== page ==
‘Ghosts’ actress is a lifelong United Methodist

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Key Points

  • Actress Sheila Carrasco is the daughter of the Rev. Oscar Carrasco, a retired United Methodist pastor and superintendent.
  • She began performing as a child, writing plays that featured her brother and sisters and also singing in church.
  • She plays Flower, a hippie ghost, on the hit CBS sitcom “Ghosts.”

The story of Flower, the hippie ghost with scars from a bear mauling, is incrementally coming together on “Ghosts,” the CBS sitcom in the enviable positon of following “Young Sheldon” on Thursday nights.

United Methodists will also want to know the story of Sheila Carrasco, the actress who plays Flower. She’s a lifetime United Methodist and the daughter of the Rev. Oscar Carrasco, a retired pastor.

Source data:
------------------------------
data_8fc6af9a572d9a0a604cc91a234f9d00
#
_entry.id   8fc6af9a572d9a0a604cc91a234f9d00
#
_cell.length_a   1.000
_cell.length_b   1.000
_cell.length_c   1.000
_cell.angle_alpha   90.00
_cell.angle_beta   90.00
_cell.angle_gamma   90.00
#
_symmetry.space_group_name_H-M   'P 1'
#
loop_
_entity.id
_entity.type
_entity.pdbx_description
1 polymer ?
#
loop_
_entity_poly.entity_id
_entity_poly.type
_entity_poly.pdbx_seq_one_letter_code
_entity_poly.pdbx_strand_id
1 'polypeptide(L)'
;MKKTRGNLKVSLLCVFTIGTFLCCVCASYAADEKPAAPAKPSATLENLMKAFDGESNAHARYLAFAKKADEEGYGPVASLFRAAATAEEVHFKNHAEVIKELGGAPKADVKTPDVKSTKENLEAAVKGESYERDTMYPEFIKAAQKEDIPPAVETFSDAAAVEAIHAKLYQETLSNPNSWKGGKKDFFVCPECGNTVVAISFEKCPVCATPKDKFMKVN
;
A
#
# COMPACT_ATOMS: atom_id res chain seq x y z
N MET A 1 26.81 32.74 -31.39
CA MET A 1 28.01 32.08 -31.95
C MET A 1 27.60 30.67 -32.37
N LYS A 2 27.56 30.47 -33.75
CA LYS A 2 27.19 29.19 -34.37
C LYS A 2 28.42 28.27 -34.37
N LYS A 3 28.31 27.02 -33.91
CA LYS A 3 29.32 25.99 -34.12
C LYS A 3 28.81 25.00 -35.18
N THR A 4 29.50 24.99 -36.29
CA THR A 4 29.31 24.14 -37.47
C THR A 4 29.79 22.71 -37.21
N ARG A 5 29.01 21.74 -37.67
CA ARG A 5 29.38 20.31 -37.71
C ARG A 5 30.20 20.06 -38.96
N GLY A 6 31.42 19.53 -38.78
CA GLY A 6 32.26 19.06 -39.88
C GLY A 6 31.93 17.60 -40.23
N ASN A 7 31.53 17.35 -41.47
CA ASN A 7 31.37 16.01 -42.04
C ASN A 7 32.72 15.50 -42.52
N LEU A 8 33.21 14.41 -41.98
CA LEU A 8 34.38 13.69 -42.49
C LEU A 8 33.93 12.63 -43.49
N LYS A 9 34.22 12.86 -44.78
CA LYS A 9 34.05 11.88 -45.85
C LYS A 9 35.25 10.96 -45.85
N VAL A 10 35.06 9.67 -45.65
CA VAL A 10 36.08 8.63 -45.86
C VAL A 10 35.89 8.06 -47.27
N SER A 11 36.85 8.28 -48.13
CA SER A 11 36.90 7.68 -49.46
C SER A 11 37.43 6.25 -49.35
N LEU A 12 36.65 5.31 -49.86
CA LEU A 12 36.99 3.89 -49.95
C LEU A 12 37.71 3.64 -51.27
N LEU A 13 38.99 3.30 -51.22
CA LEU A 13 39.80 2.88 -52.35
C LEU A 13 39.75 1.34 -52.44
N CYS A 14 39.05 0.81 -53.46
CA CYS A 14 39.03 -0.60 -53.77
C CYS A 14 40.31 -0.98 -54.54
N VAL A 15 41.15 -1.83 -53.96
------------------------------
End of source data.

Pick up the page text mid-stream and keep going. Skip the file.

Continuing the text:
“My parents have been really devoted to the Methodist church my whole life,” said Carrasco during an interview with United Methodist News. “They set a really wonderful example for me of what it means to be a member of the community, what it means to help people and lend an empathetic ear.”

Now in its second season, “Ghosts” reached an impressive 5.9 million viewers with its Oct. 20 episode, according to TVLine.

The premise of “Ghosts” matches a couple who buy a country home with a bunch of ghosts who formerly resided there. In addition to Flower, there’s a Native American, jazz singer, Scout leader, socialite, businessman, Viking and more.

“The show — based on a British sitcom that's streaming on HBO Max — is like ‘Friends,’ if most of the friends were dead,” Kelly Lawler from USA Today wrote in a review. “And it's precisely the series' mix of classic sitcom tropes with a ghostly mythology that makes it a winning and very funny formula.”